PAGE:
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News and Events

The inspiration for Micromouse began in 1972 when mechanical mice were built with springs for a racing contest, sponsored by the Machine Design magazine.

It wasn’t until 1977 that the idea of the Micromouse as a maze solving device was introduced by the IEE Spectrum Magazine, with Spectrum announcing an Amazing Micromouse Maze Contest would be held in June 1979 in New York.

6,000 entries were received, but only 15 micromice competed. The winner was Moonlight Flash, a dumb wall follower mouse.

In subsequent competitions the rules became more sophisticated, so competitors had a more difficult challenge in building more intelligent mice able to find the centre of the maze.

The 1980s

  • 1980: The first European competition takes place in London
    Among the 100 entries received only nine mice compete at the finals, with only Sterling – Nick Smith’s mouse – finding the centre of the maze. Delegates from the Japan New Science Foundation take the rules back to Tokyo and organise the first All- Japan Micromouse Contest in November, but none of the mice solved the maze.
  • 1981: Nick Smith’s Sterling Mouse wins second European competition in Paris
    There are 13 competitors but Sterling wins again, being the faster of the eight mice to reach the centre of the maze. In the second Micromouse UK contest held in Wembley Dave Woodfield’s Thumper takes first place.
  • 1982: Alan Dibley wins the 1982 Micromouse UK competition with his Thezeus mice.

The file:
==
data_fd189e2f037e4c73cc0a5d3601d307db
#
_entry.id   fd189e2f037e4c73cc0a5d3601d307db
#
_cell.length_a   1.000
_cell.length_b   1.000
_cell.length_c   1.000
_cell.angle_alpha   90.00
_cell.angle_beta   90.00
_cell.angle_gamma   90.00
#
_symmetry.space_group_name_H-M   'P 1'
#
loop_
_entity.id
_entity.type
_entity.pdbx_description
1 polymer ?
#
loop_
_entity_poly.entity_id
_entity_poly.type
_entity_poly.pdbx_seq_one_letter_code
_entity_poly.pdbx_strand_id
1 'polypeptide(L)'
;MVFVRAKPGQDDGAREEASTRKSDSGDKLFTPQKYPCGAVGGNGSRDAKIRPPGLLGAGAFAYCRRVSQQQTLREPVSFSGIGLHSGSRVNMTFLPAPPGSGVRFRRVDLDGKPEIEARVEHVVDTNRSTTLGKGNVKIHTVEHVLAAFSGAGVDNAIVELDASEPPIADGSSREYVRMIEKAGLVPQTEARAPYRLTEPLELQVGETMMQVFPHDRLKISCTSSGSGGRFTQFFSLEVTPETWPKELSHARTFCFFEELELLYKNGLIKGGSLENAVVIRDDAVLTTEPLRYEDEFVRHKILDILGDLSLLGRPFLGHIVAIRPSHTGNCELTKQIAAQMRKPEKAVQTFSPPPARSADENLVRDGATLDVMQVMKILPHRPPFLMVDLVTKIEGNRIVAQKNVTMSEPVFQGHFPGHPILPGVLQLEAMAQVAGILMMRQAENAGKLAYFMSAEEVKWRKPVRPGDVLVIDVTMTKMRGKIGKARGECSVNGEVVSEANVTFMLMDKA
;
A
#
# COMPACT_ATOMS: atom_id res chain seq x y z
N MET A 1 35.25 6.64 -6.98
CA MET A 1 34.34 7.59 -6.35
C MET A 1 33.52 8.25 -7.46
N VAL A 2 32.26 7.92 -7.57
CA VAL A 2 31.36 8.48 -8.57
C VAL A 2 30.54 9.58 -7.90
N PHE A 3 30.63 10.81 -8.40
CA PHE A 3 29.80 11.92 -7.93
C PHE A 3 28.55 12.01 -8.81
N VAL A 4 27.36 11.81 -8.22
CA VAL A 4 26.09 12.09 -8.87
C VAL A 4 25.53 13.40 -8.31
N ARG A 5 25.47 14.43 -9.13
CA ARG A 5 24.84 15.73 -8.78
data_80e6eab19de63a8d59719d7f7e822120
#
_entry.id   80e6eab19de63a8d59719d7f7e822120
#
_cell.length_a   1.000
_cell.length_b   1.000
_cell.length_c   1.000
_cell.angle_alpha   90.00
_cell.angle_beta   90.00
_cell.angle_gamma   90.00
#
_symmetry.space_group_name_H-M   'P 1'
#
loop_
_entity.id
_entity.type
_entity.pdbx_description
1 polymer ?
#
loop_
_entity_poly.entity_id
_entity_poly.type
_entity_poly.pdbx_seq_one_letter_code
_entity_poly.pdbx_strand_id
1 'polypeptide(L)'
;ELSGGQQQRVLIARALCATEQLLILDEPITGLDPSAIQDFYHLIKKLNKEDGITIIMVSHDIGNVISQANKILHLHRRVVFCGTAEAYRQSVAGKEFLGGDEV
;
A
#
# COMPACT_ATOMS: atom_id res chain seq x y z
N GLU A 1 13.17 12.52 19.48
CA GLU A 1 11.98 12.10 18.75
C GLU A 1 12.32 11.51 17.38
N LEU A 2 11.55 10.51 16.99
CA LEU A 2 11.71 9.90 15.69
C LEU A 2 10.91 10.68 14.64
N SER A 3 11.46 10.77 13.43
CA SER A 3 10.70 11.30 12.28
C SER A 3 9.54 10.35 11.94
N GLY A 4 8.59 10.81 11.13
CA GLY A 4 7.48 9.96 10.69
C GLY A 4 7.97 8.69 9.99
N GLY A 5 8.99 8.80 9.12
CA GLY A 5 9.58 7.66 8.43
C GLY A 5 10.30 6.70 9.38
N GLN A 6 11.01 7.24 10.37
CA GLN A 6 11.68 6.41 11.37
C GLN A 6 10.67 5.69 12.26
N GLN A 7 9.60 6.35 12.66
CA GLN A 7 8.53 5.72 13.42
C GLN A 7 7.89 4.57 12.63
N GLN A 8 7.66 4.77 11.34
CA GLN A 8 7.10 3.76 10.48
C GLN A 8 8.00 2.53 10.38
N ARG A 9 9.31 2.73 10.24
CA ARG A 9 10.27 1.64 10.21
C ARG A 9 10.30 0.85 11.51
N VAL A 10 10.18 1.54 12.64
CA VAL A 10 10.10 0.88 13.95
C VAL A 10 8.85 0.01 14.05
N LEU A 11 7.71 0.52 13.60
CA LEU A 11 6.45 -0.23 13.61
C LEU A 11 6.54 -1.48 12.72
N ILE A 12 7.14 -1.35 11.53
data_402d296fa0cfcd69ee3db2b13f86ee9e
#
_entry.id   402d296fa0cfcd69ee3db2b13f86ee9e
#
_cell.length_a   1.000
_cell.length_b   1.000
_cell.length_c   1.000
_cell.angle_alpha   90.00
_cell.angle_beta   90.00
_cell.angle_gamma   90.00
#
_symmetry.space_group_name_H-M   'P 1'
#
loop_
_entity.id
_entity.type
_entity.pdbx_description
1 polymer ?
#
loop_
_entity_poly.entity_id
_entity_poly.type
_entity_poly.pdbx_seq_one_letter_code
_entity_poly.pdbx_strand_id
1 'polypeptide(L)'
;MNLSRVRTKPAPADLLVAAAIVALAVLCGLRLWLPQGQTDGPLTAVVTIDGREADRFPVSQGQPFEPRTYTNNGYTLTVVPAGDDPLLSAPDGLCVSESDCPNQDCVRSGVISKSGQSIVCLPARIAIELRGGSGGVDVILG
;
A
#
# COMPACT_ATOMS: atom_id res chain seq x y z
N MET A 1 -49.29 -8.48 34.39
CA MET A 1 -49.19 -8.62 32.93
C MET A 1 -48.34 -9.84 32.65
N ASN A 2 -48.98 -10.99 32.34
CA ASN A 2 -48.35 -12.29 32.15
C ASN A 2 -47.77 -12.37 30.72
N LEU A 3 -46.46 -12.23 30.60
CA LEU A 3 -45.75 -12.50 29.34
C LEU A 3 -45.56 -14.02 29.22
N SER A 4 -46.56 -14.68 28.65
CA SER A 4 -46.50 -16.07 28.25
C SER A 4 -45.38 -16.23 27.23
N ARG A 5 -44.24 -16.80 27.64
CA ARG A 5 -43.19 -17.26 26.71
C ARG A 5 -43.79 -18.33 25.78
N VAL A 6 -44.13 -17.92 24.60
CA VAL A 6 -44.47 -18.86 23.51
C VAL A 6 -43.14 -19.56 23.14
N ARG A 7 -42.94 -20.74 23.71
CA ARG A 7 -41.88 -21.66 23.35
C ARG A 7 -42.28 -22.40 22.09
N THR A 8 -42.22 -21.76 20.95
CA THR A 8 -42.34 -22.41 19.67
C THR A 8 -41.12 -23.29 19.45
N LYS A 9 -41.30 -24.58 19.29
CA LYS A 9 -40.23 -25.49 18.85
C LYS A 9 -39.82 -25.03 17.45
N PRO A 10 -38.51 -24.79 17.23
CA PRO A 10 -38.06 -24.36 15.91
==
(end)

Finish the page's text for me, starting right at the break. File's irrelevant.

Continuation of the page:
• 1985: The first World Micromouse Competition is held in August in Tsubuka, Japan.
    The competition is open to contestants from Europe and the USA. The mice are now becoming quite sophisticated, using infra-red or ultrasonic sensors, stepper or DC servo-motors.
    Champion is the Japanese Noriko-1, with the best non-Japanese contestant being Dave Woodfield’s Enterprise in 7th position.
  • 1987: New scoring is introduced to reward mice able to solve the maze completely independently
    10 seconds are deducted to the run time if the mouse is never touched from start to finish. The World Micromouse Competition, hosted by the Institution of Electrical Engineers in London, is contested by 13 competitors. David Otten, from MIT, wins the two first prizes with Mitee Mouse I and II.

The 1990s

  • 1990: Micromouse clubs start to appear in schools.
  • 1991: The championship rules are changed for the World Championship in Hong-Kong
    These are the rules being used today that focus on reliability, not just pure speed. The 1991 Champs is the largest international gathering of mice since Tsukuba in 1985, with 30 mice from 13 countries.
  • 1992: An IEE micromouse competition in London sees the fastest mouse miss out on first place.
    Victory goes to Mitee Mouse III, even though the Canadian Louis Geoffrey’s Mouse Mobile II made the fastest run of the nine mice running.
  • 1999: the Exeter University competition becomes the last one to be run by the IEE.

2000 to today

  • 2000: Royal Holloway organises its first event in London and mice appear on TV for the BBC show Technogames.
  • 2001: The first Schools and Colleges competition is hosted by Manchester Metropolitan University.
    Since then, every year, a Micromouse event, a MINOS event (conference and competition hosted at Royal Holloway), a School and College competition at MMU and a Technogames filming show the success of Micromouse in the UK.
  • 2004: For the first time, the national UK Micromouse championship is hosted at the Technology Innovation Centre, in Birmingham.
  • 2011: UK Micromouse becomes part of the Birmingham Techfest, a celebration of technology and science.